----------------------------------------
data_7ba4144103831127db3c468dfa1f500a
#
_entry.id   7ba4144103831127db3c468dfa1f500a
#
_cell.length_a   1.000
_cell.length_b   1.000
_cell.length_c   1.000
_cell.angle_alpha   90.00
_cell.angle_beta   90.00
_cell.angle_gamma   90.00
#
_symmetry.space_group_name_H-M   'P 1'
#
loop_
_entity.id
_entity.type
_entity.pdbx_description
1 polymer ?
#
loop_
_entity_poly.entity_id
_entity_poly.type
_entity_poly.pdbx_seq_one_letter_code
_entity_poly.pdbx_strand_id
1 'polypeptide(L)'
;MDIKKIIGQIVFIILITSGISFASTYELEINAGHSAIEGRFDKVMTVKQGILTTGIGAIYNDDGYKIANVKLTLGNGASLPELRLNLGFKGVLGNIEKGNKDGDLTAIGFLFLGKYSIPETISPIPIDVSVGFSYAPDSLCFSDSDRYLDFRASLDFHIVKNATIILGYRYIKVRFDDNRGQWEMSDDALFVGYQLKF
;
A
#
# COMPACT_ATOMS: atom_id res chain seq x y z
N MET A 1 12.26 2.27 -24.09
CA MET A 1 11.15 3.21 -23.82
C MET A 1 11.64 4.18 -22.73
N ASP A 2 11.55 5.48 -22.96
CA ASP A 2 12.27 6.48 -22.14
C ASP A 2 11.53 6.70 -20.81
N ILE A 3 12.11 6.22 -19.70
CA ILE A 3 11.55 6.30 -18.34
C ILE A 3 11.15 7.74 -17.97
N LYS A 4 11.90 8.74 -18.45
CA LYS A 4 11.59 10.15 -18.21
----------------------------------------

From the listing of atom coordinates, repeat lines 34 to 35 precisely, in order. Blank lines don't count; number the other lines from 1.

N ASP A 2 11.55 5.48 -22.96
CA ASP A 2 12.27 6.48 -22.14